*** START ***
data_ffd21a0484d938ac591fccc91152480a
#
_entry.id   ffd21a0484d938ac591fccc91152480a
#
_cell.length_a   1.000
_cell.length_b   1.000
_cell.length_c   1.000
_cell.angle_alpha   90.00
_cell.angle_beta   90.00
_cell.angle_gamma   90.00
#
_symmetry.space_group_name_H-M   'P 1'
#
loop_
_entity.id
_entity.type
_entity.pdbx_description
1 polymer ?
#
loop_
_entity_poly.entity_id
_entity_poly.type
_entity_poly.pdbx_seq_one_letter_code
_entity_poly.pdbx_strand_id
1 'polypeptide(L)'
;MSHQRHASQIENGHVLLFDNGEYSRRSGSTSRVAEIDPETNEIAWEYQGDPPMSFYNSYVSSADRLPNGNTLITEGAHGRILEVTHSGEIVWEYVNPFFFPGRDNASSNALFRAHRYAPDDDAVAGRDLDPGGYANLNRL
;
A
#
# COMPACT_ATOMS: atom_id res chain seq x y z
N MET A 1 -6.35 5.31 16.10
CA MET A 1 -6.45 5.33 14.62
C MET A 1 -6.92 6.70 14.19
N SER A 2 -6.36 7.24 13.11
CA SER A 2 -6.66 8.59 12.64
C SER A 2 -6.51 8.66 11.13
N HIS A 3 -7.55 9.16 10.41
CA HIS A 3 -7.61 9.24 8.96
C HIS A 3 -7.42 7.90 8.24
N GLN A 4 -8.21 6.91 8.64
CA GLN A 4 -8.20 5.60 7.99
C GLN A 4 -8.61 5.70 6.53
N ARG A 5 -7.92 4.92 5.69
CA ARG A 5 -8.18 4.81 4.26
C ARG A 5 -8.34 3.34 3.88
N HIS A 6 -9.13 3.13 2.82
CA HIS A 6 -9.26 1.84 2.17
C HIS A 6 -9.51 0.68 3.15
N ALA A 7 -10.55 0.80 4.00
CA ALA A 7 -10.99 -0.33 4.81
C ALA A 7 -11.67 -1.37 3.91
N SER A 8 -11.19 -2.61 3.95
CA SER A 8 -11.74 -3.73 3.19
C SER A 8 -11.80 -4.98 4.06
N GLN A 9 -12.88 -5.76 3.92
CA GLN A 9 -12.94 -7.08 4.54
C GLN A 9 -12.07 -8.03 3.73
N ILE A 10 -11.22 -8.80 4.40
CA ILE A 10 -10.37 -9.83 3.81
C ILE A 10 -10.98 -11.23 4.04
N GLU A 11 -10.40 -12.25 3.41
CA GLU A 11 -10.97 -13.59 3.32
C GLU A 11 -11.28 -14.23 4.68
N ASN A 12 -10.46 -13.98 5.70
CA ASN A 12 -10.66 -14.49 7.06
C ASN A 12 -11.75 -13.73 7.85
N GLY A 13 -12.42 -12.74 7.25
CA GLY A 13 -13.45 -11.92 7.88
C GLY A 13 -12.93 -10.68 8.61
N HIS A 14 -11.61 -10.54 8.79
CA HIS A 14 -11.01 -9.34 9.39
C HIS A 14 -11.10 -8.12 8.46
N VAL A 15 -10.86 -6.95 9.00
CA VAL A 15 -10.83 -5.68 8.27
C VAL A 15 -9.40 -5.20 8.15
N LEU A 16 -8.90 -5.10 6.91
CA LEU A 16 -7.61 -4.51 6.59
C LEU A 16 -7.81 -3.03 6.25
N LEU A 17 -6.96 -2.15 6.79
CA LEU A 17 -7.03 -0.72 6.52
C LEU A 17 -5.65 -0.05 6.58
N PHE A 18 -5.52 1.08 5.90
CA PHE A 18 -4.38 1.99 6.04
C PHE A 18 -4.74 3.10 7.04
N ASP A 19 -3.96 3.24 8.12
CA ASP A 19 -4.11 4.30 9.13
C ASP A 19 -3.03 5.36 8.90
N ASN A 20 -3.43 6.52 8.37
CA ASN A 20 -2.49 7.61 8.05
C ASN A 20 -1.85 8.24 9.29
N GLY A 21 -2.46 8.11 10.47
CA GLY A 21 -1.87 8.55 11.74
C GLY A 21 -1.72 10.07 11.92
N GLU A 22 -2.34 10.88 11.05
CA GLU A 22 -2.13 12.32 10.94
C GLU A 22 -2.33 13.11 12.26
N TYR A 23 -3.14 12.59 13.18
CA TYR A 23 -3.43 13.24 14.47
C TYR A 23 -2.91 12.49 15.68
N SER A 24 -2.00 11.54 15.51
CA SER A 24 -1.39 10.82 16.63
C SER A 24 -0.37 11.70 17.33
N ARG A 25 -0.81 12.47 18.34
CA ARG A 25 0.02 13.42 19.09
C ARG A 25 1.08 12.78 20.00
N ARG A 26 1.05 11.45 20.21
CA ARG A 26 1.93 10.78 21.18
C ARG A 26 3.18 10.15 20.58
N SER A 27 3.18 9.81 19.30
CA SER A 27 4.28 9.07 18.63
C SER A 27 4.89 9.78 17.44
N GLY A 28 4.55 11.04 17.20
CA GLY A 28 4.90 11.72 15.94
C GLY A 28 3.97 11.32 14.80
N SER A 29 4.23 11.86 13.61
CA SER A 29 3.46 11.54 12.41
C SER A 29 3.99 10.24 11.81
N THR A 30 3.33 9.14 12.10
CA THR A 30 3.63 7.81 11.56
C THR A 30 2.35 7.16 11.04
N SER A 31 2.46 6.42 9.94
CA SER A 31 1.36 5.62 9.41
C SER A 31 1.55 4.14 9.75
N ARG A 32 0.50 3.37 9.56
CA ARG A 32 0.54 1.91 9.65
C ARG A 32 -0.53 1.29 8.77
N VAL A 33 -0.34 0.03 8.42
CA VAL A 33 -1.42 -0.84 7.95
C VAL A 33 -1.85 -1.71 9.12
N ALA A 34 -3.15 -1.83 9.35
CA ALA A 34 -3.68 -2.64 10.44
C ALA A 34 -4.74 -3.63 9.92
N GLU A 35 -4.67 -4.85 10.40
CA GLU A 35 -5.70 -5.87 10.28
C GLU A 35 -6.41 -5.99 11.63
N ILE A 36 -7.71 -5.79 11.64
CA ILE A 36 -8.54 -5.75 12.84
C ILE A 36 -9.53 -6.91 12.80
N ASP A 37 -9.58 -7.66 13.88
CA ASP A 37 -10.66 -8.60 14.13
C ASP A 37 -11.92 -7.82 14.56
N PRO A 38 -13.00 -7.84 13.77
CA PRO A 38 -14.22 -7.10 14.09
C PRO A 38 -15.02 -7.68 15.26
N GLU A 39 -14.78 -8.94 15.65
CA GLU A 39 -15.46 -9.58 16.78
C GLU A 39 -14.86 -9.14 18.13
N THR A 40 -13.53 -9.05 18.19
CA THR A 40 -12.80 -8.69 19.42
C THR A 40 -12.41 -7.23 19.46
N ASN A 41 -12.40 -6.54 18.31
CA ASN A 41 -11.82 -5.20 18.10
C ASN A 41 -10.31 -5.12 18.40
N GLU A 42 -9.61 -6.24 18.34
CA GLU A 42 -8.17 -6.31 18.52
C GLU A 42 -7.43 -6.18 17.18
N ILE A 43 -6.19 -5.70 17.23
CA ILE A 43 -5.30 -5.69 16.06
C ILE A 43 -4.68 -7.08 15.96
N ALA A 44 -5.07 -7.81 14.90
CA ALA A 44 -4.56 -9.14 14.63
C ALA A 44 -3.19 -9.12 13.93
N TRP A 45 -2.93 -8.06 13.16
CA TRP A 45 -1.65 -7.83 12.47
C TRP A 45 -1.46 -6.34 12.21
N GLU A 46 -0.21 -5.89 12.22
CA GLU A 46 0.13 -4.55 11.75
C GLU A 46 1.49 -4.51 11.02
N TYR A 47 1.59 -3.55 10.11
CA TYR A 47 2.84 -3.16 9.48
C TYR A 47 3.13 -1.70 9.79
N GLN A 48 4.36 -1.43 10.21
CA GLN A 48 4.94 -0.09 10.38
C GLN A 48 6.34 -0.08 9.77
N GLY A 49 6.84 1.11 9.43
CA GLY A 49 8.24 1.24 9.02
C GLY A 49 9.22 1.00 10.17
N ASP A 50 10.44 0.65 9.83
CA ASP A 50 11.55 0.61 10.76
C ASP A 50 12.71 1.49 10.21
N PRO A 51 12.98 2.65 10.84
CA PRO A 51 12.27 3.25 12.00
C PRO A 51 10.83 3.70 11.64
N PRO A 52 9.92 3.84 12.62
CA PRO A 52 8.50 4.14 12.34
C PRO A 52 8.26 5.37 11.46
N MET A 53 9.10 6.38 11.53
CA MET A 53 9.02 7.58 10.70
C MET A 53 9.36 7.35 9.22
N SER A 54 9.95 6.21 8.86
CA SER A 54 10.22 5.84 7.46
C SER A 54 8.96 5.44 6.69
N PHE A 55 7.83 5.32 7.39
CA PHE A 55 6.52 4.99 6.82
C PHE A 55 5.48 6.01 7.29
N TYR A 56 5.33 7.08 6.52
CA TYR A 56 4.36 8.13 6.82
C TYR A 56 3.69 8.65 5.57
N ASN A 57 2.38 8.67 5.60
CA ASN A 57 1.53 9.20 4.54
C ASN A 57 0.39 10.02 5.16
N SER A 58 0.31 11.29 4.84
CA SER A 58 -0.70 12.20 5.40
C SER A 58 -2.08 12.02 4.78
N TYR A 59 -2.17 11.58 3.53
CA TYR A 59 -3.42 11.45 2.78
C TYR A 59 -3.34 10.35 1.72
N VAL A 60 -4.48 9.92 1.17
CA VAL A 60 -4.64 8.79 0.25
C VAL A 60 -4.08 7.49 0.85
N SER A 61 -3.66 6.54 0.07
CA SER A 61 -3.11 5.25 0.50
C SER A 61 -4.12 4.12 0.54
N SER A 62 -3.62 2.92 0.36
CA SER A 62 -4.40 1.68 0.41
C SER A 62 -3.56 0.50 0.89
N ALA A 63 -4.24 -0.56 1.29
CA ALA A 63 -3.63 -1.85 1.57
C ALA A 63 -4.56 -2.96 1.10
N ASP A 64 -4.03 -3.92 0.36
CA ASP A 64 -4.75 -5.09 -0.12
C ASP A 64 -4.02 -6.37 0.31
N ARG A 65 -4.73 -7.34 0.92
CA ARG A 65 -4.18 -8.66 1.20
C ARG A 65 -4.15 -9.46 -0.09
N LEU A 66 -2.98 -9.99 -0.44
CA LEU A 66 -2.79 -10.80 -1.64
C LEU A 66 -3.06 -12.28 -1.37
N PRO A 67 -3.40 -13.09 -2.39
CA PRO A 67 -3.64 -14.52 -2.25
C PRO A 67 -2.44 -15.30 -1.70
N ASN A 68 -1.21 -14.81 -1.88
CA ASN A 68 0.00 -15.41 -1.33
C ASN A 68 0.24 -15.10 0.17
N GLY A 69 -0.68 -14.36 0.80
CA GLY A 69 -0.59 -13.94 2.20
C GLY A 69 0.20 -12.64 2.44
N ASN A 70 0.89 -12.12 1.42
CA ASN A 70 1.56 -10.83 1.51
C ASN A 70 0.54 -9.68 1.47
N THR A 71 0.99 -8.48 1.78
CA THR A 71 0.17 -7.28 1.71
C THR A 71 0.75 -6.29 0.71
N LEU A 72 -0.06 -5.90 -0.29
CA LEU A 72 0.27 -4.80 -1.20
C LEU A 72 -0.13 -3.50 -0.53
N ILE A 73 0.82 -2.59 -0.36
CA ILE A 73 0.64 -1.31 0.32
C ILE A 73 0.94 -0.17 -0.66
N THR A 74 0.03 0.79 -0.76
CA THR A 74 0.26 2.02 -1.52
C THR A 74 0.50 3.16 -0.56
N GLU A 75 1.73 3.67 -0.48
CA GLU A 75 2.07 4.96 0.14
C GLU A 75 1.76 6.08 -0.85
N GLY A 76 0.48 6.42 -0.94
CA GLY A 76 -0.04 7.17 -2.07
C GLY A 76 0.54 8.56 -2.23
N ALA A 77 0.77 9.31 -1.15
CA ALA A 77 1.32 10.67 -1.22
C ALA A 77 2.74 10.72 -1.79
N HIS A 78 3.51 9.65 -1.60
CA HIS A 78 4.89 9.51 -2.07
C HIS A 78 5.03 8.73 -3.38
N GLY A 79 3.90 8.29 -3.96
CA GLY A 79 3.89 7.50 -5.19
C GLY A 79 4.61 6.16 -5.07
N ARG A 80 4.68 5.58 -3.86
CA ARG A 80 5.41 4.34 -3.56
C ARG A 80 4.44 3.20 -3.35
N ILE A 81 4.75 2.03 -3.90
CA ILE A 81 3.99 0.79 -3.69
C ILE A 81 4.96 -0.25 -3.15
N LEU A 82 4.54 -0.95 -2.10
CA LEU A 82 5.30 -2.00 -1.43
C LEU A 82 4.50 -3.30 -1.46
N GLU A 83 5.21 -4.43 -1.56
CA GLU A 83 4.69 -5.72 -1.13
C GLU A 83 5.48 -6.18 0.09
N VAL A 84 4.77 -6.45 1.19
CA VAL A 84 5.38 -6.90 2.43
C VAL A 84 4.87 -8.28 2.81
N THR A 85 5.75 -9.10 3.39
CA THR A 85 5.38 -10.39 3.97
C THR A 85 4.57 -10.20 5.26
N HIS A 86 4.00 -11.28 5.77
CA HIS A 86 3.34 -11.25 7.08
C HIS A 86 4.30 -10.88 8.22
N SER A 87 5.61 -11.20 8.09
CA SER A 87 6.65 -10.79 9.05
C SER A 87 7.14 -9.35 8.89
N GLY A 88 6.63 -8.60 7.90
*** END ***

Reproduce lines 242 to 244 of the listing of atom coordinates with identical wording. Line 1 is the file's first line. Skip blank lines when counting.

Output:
CA THR A 71 0.17 -7.28 1.71
C THR A 71 0.75 -6.29 0.71
N LEU A 72 -0.06 -5.90 -0.29